A piper played “Flow Gently, Sweet Afton,” a reverent moment for Burns believers, who know every detail of his life (a life during which, one biographer wrote, “virtue and passion had been in perpetual variance”). Women and whiskey contributed to his demise at 37, as did a doctor’s advice to go sea bathing in winter to cure his pneumonia.

But always, there was poetry: “The best laid schemes o’ mice and men,” “My luve’s like a red, red rose,” “Comin’ Thro’ the Rye.” And the immortal ode to a mouse: “Wee, sleekit, cow’rin, tim’rous beastie, O, what a panic’s in they breastie! . . . “

Inevitably, dinner-table conversation turned to the matter of what proper Scottish soldiers wore under those kilts. Simple, said Tarzana attorney J. Howard Standing: “Shoes and socks.”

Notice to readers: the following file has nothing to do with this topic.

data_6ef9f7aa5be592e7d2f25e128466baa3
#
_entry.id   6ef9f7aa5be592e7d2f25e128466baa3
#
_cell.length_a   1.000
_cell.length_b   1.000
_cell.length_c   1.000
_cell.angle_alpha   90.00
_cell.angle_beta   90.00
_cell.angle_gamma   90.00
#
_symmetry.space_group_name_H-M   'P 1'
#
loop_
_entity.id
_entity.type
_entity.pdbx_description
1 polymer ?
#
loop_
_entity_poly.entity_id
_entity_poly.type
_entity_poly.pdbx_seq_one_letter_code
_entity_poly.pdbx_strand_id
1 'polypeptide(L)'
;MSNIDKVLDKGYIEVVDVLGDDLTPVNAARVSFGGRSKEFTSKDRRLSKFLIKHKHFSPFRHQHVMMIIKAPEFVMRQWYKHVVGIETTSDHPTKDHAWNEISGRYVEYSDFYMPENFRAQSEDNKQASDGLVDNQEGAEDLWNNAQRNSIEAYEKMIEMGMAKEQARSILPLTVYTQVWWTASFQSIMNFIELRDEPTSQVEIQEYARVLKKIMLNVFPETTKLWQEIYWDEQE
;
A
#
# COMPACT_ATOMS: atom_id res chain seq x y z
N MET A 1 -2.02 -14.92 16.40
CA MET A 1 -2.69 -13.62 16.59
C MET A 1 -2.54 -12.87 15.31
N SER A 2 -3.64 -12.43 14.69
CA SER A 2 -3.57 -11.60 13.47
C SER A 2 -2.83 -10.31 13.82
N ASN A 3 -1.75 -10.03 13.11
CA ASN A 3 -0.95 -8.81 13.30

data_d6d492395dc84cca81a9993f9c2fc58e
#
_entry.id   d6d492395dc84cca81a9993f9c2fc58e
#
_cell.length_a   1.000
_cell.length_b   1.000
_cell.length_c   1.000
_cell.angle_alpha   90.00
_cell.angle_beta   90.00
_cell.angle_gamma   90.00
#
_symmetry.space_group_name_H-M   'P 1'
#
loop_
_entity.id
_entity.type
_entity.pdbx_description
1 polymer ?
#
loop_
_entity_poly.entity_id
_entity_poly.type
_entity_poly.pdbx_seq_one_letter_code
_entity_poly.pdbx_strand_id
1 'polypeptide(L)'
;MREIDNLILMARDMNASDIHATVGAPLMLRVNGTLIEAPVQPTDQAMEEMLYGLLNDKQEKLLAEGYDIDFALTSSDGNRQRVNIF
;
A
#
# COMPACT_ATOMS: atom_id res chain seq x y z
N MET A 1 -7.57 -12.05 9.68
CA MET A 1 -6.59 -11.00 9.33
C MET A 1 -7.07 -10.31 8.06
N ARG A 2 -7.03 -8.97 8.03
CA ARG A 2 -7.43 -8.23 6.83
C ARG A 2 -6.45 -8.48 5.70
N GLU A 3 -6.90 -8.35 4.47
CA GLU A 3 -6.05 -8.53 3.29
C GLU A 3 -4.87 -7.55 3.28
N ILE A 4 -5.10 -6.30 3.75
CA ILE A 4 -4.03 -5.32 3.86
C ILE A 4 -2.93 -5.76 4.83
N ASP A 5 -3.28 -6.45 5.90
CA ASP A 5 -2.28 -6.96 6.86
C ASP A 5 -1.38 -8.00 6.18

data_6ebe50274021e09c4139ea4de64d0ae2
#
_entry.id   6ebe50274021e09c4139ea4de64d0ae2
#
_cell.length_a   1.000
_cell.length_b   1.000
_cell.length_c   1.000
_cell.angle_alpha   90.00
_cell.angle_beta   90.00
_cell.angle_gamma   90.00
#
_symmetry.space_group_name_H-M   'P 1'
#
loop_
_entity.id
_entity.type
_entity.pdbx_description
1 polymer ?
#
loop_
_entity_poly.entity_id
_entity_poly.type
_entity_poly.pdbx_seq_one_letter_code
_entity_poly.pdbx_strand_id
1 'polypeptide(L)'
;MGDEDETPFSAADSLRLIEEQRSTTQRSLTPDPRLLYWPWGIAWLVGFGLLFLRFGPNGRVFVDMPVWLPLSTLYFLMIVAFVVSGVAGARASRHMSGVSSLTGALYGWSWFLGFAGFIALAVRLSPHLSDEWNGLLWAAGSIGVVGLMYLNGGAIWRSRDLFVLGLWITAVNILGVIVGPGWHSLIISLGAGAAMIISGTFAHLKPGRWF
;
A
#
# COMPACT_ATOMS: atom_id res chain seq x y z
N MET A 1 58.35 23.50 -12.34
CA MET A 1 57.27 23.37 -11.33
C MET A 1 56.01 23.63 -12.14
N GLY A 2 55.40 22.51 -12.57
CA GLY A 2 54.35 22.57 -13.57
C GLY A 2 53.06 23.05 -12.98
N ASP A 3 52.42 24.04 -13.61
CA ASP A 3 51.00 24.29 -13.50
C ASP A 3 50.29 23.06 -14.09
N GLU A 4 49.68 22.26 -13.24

James Yates, a Yorba Lindan only seven years removed from Scotland, offered the final toast, an honor traditionally reserved for he “who could stay the soberest.”

The L.A. club joins a network of 1,121 Burns Clubs worldwide. “It gives you hope,” said Esther Hovey, that all over the world people gather on this night to honor a dead poet.

Hovey’s late husband, Serge, a composer, spent 25 years matching Burns’ 300-plus song lyrics, including “Auld Lang Syne,” to the quite different tunes Burns intended for them.

After a toast to the lassies, Ann McBride responded with one to the lads: “Our husbands and our lovers, may they never meet.”

* This weekly column chronicles the people and small moments that define life in Southern California. Reader suggestions are welcome.


Watch the video: 99 Bottles by Makisi (June 2022).